The Right to Vote: Rights and Liberties Under the Law
ABC-CLIO, 2004 - 453 halaman
The Right to Vote: Rights and Liberties under the Law tracks the expansion of the franchise in America from colonial times to the present. Opening with a case study establishing the importance of access to the ballot, the main emphasis shifts to pivotal points in American history including the hard-fought struggles for women's suffrage and racial equality.
A chapter on 21st-century voting rights addresses the most unsettled issue we face today--the use of majority-minority districts to enhance the political influence of African Americans and Latinos. A parting look at free and fair elections and the 2000 presidential election debacle shows how votes not counted or improperly credited can make a mockery of the democratic process.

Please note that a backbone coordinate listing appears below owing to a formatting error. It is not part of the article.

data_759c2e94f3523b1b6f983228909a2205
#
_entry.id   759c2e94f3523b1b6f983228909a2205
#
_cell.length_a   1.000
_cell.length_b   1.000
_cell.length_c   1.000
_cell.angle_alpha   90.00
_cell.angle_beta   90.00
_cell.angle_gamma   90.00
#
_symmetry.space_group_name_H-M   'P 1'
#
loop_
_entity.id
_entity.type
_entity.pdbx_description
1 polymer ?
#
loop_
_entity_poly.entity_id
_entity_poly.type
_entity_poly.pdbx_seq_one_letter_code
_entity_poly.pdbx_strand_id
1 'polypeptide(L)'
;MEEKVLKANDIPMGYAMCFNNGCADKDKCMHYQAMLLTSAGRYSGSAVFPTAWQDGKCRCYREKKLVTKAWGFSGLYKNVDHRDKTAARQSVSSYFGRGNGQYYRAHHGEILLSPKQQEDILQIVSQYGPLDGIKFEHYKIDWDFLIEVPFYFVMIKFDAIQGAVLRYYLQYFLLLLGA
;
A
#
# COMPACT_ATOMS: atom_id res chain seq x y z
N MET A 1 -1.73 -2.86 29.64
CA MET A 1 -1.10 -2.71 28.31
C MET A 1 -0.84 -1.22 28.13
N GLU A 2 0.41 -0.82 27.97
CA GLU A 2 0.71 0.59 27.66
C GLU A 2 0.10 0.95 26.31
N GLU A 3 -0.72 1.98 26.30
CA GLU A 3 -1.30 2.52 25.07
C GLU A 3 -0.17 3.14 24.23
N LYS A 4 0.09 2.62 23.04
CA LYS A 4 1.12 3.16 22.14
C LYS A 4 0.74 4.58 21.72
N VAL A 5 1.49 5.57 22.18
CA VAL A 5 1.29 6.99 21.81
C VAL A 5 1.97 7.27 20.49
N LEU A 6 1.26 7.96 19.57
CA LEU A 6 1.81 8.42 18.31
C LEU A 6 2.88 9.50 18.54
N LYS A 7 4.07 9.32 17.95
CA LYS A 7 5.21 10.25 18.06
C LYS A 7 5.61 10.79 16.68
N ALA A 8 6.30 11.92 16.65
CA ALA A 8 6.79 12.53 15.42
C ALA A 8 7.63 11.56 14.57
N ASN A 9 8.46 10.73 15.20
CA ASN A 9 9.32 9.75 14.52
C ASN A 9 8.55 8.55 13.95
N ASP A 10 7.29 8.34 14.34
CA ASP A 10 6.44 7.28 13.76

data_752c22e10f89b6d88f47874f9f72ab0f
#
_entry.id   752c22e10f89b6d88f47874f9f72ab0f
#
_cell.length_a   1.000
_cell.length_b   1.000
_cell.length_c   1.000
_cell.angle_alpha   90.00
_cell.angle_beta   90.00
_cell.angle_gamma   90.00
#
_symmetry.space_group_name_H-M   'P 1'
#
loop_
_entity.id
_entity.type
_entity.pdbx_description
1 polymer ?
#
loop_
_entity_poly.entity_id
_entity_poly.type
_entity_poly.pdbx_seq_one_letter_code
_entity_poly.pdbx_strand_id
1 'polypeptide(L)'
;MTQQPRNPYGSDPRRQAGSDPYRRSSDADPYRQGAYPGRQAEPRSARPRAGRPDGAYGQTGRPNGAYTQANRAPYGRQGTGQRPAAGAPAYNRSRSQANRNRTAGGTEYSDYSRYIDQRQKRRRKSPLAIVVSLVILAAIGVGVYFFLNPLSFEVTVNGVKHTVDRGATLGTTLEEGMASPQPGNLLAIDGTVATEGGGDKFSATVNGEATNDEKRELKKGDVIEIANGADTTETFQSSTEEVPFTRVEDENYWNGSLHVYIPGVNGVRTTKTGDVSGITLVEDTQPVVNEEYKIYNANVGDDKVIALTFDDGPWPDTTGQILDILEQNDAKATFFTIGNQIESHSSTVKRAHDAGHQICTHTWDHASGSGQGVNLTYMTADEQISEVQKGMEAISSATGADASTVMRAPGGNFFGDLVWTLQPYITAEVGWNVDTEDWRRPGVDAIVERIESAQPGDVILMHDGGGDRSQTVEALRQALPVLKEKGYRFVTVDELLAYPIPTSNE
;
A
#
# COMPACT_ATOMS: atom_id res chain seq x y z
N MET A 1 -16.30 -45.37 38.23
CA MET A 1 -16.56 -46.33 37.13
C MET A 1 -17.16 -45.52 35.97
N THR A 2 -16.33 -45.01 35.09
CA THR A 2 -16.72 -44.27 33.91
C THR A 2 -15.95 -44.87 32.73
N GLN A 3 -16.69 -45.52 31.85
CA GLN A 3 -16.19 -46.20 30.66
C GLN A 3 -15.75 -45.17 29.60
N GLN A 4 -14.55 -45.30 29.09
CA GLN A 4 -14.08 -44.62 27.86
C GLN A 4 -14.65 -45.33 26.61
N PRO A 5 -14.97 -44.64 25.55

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We hold these truths to be self-evident, that all men are created equal, that they
are endowed by their Creator with certain unalienable Rights, that among these
are Life, Liberty, and the pursuit of Happiness. That to secure these rights, ...
So, the American identity is ideological. It consists of faith in the value and
importance of liberty for each individual. Nonetheless, a longstanding consensus
among Americans on the principle that individual liberty is essential, highly
that is, to temper together these opposite elements of liberty and restraint in one
consistent work, requires much thought; deep reflection; a sagacious, powerful,
and combining mind.” Second, the Constitution does not define the freedoms that
Some have called the right to vote “the first liberty” in that it is foundational for all
other rights (Chute 1969). The denotation of those who have access to the ballot
goes far in determining those persons who matter politically. A narrow franchise ...
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